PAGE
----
By Howard Deevers


One of the greatest thrills of learning to fly is that first solo flight. All of us remember our first solo; our instructor just signed our logbook for solo, and now we are on our own. The emotion is high, and the apprehension is even higher. For the first time our safety net, the instructor, is not there. It is an event that we never forget!

Over the years I have heard many pilots tell me that they did their first solo after 3 hours, some say 4 hours, or even 5 hours. Very low numbers in any case. I learned about those pilots. After a while, when I was given those “low numbers,” I had a response to that: I would hear their low number for solo, then I would say, “Let me guess. It was in a J-3 Cub, on a grass field in Iowa, in 1957.” Some would look at me and respond, “How did you know?” It might have been Iowa, Illinois, Missouri, or some other Mid-Western area, but the stories were always very similar.

that first solo flight piper

The J-3 Cub was, and still is, a famous airplane. A “tail-dragger” easy to fly plane, forgiving in many respects. You could crash it, but you had to be really bad to do so. The plane was so basic that it probably did not have a radio, no intercom, and maybe no lights or starter. You had to hand prop it to start it. There was at least one at every grass field airport in the Mid-West, and the owner of the field was probably a fight instructor, too. The requirements to solo were pretty much left up to the instructor.

Today, the first solo requires a bit more instruction and takes longer but is no less exciting to the student. A common question presented to instructors is “How many hours do I need to solo?” I actually call that a trick question. Pilots are still bragging about their first solo, no matter how long it took for them to do so. It is a milestone in our progress, so go ahead and brag. I don't mind.

I call it the trick question because you cannot find a number in that 2-pound book called “The FAR/AIM” anywhere. There are numbers for almost everything else we must do, including the cross-country solo, the minimum experience required for almost any rating, and lots of other numbers, but no number for the solo.

that first solo flight piper cub

If you look at the regulation 61.87 under Student Pilots you will find several paragraphs of stuff we must do for Pre-solo flight training, including a written test administered by the instructor prior to the first student solo. Then the regulation goes on to list 15 items that the student must have training in before being allowed to solo a single engine airplane. Those 15 items address not only skills, but safety requirements. All of this is intended to make safer pilots. It does not matter if this is at a control towered airport or a grass field in Iowa. Further down in the regulations you will find a requirement for a student to do at least a few landings at a control towered airport, so that they at least have had that experience.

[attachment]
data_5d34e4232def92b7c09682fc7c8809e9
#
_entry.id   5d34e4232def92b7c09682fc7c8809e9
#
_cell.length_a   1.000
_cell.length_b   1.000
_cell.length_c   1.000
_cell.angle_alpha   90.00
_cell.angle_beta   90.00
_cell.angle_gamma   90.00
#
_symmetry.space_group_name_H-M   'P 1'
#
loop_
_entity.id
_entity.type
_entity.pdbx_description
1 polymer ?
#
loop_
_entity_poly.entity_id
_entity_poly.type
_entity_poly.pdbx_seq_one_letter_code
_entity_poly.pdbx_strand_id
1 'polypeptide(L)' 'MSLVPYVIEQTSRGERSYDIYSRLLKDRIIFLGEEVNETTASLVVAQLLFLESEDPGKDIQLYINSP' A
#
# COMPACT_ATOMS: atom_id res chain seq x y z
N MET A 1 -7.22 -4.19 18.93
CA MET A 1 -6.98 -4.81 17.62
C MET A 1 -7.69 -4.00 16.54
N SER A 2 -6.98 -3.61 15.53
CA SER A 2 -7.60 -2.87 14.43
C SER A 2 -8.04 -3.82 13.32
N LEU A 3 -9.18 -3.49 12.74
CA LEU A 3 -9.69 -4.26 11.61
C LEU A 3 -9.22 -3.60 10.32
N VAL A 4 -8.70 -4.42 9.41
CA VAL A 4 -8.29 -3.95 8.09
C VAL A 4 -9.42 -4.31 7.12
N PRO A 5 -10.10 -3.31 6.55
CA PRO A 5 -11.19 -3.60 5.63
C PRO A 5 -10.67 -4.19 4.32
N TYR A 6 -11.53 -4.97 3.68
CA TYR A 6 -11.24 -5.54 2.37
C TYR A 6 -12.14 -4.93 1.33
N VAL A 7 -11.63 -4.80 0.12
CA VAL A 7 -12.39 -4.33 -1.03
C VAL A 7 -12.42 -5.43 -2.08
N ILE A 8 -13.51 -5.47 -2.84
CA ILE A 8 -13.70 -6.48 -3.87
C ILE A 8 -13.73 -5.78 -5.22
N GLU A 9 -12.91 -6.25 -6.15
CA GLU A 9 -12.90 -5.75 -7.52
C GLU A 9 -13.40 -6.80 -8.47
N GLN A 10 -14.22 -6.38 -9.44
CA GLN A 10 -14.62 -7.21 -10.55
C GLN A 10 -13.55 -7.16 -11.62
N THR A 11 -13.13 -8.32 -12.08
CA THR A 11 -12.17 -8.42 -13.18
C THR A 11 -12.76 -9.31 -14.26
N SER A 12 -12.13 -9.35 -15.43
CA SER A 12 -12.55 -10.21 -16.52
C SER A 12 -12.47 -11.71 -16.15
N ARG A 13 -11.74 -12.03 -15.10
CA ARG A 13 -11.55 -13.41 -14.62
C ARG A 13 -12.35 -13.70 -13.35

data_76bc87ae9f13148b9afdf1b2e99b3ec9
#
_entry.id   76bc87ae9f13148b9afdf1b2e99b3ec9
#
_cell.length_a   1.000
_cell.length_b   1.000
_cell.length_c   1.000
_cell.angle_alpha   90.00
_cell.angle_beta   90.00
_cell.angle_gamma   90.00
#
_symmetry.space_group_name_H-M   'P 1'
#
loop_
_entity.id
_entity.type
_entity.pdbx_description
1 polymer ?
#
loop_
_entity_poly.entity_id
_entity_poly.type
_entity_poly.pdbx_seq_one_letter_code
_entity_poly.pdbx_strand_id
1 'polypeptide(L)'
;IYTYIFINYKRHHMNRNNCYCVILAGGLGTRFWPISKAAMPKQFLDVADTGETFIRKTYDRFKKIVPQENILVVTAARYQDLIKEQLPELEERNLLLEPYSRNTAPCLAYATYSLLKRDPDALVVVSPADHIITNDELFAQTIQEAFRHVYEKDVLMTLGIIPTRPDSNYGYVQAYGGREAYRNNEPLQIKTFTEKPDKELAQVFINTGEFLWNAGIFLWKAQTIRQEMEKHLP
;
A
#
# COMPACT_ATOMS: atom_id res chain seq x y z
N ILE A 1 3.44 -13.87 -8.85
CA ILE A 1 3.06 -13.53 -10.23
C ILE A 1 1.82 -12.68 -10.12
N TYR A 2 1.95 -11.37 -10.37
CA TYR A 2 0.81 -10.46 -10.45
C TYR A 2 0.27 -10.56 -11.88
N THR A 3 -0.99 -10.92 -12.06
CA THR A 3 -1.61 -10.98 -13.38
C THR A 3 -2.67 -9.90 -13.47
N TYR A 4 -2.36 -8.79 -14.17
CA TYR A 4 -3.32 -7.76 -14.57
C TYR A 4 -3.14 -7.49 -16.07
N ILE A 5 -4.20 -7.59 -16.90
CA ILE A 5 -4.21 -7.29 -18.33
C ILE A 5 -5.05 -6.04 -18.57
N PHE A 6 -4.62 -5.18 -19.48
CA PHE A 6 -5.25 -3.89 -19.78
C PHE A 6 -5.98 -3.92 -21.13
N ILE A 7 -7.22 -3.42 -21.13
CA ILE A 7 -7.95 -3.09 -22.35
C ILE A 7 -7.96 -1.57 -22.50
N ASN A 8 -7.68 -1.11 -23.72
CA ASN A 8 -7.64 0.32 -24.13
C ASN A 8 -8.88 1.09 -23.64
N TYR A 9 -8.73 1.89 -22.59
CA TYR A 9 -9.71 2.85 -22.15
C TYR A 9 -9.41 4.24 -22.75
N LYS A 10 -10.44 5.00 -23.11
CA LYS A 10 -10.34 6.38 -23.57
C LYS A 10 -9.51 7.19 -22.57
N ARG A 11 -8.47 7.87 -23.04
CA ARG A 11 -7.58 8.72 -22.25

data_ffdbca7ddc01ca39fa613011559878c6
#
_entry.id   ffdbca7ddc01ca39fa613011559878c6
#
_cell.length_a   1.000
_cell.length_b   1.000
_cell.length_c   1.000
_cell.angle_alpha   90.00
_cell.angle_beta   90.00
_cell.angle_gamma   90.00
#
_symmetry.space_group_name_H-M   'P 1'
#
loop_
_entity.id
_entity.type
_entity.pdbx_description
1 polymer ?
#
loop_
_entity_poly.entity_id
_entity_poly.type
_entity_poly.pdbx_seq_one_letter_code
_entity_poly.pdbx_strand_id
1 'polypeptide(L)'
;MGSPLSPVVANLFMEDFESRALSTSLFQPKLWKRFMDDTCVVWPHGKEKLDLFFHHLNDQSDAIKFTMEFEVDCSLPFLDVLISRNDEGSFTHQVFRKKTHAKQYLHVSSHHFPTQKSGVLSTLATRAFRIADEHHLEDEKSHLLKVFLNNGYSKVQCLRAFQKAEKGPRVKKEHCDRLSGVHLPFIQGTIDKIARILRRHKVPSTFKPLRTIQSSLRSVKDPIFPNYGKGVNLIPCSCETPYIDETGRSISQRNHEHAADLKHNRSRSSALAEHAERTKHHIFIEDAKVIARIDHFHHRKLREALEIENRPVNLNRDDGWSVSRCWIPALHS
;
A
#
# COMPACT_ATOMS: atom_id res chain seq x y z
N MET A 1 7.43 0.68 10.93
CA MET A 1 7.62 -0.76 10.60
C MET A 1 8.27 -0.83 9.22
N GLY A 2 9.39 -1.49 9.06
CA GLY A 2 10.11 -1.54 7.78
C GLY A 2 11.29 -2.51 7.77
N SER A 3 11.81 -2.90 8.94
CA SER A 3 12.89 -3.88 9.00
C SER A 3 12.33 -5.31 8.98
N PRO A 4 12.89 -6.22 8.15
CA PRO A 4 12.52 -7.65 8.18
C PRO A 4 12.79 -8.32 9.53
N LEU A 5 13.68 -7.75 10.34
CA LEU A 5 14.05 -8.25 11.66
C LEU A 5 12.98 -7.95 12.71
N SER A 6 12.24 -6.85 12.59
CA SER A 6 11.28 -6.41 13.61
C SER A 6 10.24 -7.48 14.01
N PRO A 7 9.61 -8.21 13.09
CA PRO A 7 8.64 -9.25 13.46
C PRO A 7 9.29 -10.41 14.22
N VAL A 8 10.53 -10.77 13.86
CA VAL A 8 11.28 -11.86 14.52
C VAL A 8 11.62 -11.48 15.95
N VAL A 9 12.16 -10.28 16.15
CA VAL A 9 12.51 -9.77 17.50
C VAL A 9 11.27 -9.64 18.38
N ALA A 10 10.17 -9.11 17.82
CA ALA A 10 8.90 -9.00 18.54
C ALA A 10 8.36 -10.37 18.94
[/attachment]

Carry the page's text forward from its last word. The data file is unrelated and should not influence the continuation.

Airspace is a bit different now than it was in 1957. Now we have the “alphabet soup” of airspace from A-B-C-D-E and G. That J-3 Cub is welcome in all of those airspaces, except the Class A....18000 feet + simply because it can't fly that high or fast enough not to clog up the systems. The J-3 Cub of today will likely have an electrical system, and a radio, and a transponder, and thus be equipped to fly into Class B-C-D airports. But even if it never was equipped, there are still ways for it to fly into those complex airspaces, but that is another lesson for another time.

that first solo flight piper j3

All pilots learn at different rates. Some take longer to gain the skills to land and take off and to understand the basic rules. Some get those skills quickly and are able to solo sooner. Back to the trick question of how many hours: it depends on your skills and knowledge. The burden for this is put on the instructor. The instructor must teach each item, and enter it into the logbooks, and at some time, make a judgment that the student is competent to solo. Skill alone won't do it. The knowledge requirements are there, too. Since pilots DO learn at different rates, it is really hard to put a number on when they would solo. The same with the minimum experience requirements. The minimum of 40 hours in the FAR's might turn out to be 60 or 80 hours.

There are also some students that do solo, then never go on to get a pilot license. They just keep getting signed off for solo flight. The endorsement in the logbook from the instructor allowing you to fly solo, and the restrictions the instructor applied to that solo, are only good for 90 days. After 90 days, the student must take another flight with the instructor, and if the instructor agrees that the student is OK to solo, can add another solo endorsement to the log book. That exercise can go on for years. And, for some students, that is all they want to do.

A lot of prospective students equate learning to fly with learning to drive a car. They cannot be compared. An airplane is NOT a car, but don't let that stop you. Get out there and try it.

Your ARIZONA PILOTS ASSOCIATION, and the FAASTeam offer free safety seminars somewhere in the state every month. Check the website for time and location, and don't forget to “Bring your wingman.”

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